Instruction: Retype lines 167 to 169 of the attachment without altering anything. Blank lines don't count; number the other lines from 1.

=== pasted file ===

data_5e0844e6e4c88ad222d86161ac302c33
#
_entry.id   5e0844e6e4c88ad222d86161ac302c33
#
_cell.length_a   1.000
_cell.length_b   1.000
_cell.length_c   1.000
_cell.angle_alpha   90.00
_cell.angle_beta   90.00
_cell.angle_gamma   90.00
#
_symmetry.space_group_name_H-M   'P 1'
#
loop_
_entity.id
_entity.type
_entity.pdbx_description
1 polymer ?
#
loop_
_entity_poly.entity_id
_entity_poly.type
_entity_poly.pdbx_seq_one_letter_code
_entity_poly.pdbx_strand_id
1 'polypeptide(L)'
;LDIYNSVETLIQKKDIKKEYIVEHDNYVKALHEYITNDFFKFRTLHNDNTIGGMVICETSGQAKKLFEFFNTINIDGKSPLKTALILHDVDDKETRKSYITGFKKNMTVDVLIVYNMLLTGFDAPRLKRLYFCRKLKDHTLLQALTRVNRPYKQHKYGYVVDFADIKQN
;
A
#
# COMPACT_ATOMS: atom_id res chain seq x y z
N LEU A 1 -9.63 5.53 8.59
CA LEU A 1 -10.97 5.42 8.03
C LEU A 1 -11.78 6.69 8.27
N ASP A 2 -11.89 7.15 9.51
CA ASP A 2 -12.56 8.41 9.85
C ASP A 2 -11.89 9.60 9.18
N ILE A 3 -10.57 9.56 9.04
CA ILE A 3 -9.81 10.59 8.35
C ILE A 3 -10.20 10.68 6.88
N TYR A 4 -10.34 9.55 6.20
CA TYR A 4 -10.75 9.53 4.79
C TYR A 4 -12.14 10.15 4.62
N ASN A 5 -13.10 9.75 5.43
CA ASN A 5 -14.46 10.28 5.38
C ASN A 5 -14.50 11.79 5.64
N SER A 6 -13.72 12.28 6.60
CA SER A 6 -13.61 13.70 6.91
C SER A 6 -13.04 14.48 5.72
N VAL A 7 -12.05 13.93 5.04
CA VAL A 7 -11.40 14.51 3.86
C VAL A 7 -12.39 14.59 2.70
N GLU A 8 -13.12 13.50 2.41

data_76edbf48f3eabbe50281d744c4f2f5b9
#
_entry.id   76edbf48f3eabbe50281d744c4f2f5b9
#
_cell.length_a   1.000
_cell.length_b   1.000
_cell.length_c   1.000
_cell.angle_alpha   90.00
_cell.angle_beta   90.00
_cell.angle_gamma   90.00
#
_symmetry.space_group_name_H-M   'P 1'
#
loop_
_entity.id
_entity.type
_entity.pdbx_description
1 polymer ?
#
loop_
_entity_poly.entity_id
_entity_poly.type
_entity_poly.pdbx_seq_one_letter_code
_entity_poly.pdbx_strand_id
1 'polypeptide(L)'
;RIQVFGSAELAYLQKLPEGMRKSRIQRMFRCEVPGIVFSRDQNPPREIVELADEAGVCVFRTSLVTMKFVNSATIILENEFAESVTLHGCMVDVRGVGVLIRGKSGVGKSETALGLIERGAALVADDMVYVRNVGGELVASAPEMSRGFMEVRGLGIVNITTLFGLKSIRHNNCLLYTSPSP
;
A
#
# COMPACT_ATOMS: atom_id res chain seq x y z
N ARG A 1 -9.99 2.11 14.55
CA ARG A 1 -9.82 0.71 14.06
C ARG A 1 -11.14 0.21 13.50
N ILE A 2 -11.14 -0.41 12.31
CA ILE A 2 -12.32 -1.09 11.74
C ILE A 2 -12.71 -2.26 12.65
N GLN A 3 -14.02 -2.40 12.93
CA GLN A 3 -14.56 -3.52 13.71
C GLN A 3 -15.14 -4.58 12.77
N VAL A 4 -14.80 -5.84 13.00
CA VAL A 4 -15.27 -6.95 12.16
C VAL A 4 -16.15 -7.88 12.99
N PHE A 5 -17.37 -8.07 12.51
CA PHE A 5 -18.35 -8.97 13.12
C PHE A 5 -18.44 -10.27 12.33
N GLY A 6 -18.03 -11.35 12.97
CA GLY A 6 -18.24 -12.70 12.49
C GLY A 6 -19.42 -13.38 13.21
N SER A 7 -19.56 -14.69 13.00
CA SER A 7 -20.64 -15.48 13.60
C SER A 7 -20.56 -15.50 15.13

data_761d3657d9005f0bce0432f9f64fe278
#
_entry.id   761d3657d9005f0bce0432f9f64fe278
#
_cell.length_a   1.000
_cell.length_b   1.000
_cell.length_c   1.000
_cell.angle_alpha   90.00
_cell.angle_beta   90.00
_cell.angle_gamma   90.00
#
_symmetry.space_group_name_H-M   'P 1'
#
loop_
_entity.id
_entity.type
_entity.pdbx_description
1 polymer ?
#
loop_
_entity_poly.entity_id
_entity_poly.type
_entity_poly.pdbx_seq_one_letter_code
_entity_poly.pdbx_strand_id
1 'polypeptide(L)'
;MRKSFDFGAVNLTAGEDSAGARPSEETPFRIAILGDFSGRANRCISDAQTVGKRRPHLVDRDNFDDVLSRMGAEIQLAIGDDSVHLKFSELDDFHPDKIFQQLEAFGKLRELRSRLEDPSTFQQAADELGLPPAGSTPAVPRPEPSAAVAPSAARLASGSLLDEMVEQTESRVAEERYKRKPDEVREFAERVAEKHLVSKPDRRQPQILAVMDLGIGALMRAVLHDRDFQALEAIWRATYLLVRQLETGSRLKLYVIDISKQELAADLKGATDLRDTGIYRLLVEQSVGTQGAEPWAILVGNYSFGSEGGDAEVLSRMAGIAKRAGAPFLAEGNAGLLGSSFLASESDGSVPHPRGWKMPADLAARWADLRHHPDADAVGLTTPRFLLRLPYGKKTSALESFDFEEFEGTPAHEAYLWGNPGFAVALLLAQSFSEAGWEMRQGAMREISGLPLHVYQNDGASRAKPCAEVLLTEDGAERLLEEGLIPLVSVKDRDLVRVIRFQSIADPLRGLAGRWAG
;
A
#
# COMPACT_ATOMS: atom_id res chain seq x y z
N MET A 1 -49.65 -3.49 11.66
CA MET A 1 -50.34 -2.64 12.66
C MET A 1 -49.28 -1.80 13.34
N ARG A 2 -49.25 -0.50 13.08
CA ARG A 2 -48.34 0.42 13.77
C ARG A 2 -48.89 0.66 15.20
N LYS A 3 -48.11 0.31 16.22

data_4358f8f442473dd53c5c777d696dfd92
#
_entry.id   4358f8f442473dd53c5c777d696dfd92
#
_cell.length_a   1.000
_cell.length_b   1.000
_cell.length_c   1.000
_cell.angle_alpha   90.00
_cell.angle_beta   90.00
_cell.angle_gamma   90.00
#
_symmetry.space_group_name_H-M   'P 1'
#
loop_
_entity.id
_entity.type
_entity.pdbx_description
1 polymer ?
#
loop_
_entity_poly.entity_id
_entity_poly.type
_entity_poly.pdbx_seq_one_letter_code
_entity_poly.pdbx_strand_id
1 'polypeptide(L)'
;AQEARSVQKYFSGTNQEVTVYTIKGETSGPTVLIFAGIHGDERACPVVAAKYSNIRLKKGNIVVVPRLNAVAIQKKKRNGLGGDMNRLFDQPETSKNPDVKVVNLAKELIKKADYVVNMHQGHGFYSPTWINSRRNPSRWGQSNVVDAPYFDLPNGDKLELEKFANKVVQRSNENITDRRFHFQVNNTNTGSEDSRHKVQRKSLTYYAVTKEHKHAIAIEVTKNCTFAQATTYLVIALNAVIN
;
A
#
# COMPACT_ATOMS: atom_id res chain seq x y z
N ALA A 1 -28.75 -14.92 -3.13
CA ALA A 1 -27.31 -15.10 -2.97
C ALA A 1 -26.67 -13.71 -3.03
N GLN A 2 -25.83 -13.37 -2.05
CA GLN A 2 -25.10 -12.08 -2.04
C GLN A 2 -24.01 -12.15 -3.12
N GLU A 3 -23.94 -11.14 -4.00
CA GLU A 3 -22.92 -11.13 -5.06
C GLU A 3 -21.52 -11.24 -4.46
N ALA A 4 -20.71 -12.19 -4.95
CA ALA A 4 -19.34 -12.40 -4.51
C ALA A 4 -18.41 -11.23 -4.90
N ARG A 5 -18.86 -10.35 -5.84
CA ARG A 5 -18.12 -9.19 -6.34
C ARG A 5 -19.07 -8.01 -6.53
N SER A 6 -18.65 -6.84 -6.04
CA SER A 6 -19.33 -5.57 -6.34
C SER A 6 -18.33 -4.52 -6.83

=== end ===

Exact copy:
;
A
#